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Smoke Gets On Your Mac

Maybe it's not just about high-priced clientele.

By Mark Christiansen | December 03, 2009


Last week, Autodesk offered a preview of its Smoke software on the Macintosh at the Inter BEE 2009 Conference in Tokyo, where the software was announced at a $14,995 price point - cheap for Smoke, very expensive for Mac-based studios relying solely on some mixture of Final Cut Pro, After Effects, Avid or Nuke.

In the short term, this clearly will not revolutionize video production because it will only reach a select audience who see a clear return on the investment It is nonetheless hugely significant for several reasons, not the least of which is that there is no other software available for Mac that does exactly what Smoke offers: editing and compositing in a single tool optimized for interactive, over-the-shoulder client work.

The question is whether client-attended work is the big deal that it was earlier this decade, or whether Smoke's true advantage may lay elsewhere.

Because Smoke is on the Mac, the competition on that platform - those other companies whose names start with "A" - will respond in some way or other, even if just to say why it's not relevant. That was largely the reaction to Autodesk's announcement earlier this year of Flare, the Linux version of Flame, whose availability was made so limited (only available, at a high premium, to existing Flame licensees) as to make it easy to ignore.

But price is still an issue for Smoke, and there is the question as to why Autodesk didn't target a direct challenge to Final Cut (or Avid). The answer clearly lies in the company's desire to maintain a quality reputation by providing responsive and thorough technical support. A mass-market release would be premature for software that has previously only run on very specific systems, and there will be better and worse ways to do it.

If you've never been in the same room as a Smoke, you can look at it as a hyrbid: more of an editor than any compositing app (from Flame on down to After Effects) and more of a comper than any of the big editing competition (Final Cut and Avid).

To the casual observer Smoke resembles the Flame, from whence it emerged a decade or so ago, especially in the Action module, where compositing happens. Smoke allows the editor to work with true 3D compositing - including incorporation of a 3D camera track into a node-based workflow - instead of farming it out elsewhere.

Smoke is optimized for media management - an area where Final Cut has never quite made it - and responsive playback, although the Mac version will not initially be as "real time" for editing or delivery as its pricier predecessors.

That's all important for those client sessions - the question is, does Autodesk hope that many times more of those sessions will be possible with this price drop? I seriously doubt it. The stealth truth about a tool like Smoke is that its users (or "operators") come to rely on it not because it makes those stressful client sessions go more smoothly but because a responsive, integrated system adds creative possibility, allowing options to be tried and changed quickly.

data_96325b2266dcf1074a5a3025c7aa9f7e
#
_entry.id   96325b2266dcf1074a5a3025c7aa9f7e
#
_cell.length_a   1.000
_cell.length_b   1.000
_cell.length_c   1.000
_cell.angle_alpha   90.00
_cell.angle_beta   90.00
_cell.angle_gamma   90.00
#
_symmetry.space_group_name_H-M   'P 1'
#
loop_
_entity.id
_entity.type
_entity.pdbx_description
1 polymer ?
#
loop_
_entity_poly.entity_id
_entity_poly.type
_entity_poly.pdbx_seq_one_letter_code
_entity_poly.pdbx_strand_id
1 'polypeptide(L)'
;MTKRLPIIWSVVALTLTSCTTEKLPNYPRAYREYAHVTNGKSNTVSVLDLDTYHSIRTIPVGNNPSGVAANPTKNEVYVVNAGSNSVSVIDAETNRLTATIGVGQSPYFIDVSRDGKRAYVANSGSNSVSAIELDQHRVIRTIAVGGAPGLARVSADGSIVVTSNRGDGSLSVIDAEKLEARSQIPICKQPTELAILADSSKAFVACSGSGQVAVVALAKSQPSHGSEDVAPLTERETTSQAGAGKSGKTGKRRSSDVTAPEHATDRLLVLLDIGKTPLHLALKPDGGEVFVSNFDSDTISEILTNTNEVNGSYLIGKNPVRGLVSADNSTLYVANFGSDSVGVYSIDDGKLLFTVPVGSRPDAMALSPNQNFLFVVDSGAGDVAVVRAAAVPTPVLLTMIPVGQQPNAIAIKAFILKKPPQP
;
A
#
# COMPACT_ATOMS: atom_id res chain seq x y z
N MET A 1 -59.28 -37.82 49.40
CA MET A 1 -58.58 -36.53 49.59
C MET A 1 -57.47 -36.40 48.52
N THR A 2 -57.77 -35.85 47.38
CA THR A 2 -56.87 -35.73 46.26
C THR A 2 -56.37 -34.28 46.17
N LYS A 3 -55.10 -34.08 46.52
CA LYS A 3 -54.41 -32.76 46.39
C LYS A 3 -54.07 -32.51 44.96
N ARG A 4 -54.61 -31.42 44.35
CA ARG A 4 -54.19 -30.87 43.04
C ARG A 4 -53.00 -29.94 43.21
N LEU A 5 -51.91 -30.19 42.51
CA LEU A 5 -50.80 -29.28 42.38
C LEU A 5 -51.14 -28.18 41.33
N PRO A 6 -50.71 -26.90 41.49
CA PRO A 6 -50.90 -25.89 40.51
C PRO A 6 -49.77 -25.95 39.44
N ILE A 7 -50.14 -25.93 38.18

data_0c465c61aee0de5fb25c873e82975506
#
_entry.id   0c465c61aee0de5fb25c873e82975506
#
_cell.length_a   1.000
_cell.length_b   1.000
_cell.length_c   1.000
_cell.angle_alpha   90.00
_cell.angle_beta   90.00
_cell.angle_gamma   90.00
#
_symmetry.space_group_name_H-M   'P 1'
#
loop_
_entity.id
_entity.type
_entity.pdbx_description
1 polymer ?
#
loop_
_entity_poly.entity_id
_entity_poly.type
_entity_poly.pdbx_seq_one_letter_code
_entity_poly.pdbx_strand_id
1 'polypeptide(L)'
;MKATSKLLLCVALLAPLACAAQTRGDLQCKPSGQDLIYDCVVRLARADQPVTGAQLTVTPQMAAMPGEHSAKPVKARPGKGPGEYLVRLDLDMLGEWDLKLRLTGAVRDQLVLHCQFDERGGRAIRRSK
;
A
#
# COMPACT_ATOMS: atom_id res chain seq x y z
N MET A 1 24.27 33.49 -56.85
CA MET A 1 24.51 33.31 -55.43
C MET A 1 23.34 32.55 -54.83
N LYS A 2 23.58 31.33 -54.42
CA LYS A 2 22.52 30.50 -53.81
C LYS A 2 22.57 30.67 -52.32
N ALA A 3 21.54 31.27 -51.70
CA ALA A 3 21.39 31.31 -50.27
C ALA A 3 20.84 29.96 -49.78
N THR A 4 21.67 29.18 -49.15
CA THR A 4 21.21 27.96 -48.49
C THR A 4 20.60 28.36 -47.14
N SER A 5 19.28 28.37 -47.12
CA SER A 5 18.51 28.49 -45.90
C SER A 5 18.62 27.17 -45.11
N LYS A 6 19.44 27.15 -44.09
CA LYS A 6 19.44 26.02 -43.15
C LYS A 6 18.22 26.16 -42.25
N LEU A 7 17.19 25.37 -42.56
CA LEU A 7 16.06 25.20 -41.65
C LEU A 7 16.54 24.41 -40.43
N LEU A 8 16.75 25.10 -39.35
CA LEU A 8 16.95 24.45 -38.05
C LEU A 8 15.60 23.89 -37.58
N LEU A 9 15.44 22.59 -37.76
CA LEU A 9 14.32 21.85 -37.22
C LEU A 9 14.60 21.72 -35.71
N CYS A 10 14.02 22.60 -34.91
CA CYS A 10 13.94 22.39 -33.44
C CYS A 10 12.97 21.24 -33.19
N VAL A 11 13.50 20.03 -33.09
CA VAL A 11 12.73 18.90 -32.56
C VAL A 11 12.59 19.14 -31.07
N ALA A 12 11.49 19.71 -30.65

And that is where the competition had better not overlook this one. Many compositing apps are just fine if you know exactly what you want to do, but all of them are positively excruciating if there's any editing involved. Editing and comping go together all the time - not just in the final assembly but in the earliest stages of pre-visualizing a project. Pre-vis is all about speed, trying a wide range of options quickly. Autodesk has on their hands a tool that facilitates that process but was too expensive to justify its use for that purpose.

That's changing now, and once the kinks are ironed out, Autodesk should have the options to re-price Smoke for Mac as competitively as they choose. This would leave the competition - if it doesn't pay attention and stays in place - to play catch-up, once they figure out that Smoke is not about more and more clients looking over artist shoulders, but rather more artists working more rapidly on their own.

If instead the result is that the competitions responds by making its tools more responsive and versatile - then everybody wins, right?

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MichaelSanders: | December, 04, 2009

I don’t think you get the idea about the price.

Smoke is aimed at the top notch VFX post houses, it is not competing for the same market as final cut pro so why compare it?  High end post houses require quite a few different things from the average lounge editor using FCP.  Firstly 24hr tech support and secondly bug fixes that happen in days not years.  Also, as you say Smoke works entirely different to FCP so gets used in different - much higher end edit sessions.  This kind of software will be charged at different rates to an FCP suite so its not an issue.

Not everyone in post has dropped down to the cheap end of the market and there are still parts of Soho in the UK doing very well working on the old traditional model using the real high end (and real time which is the key!) kit.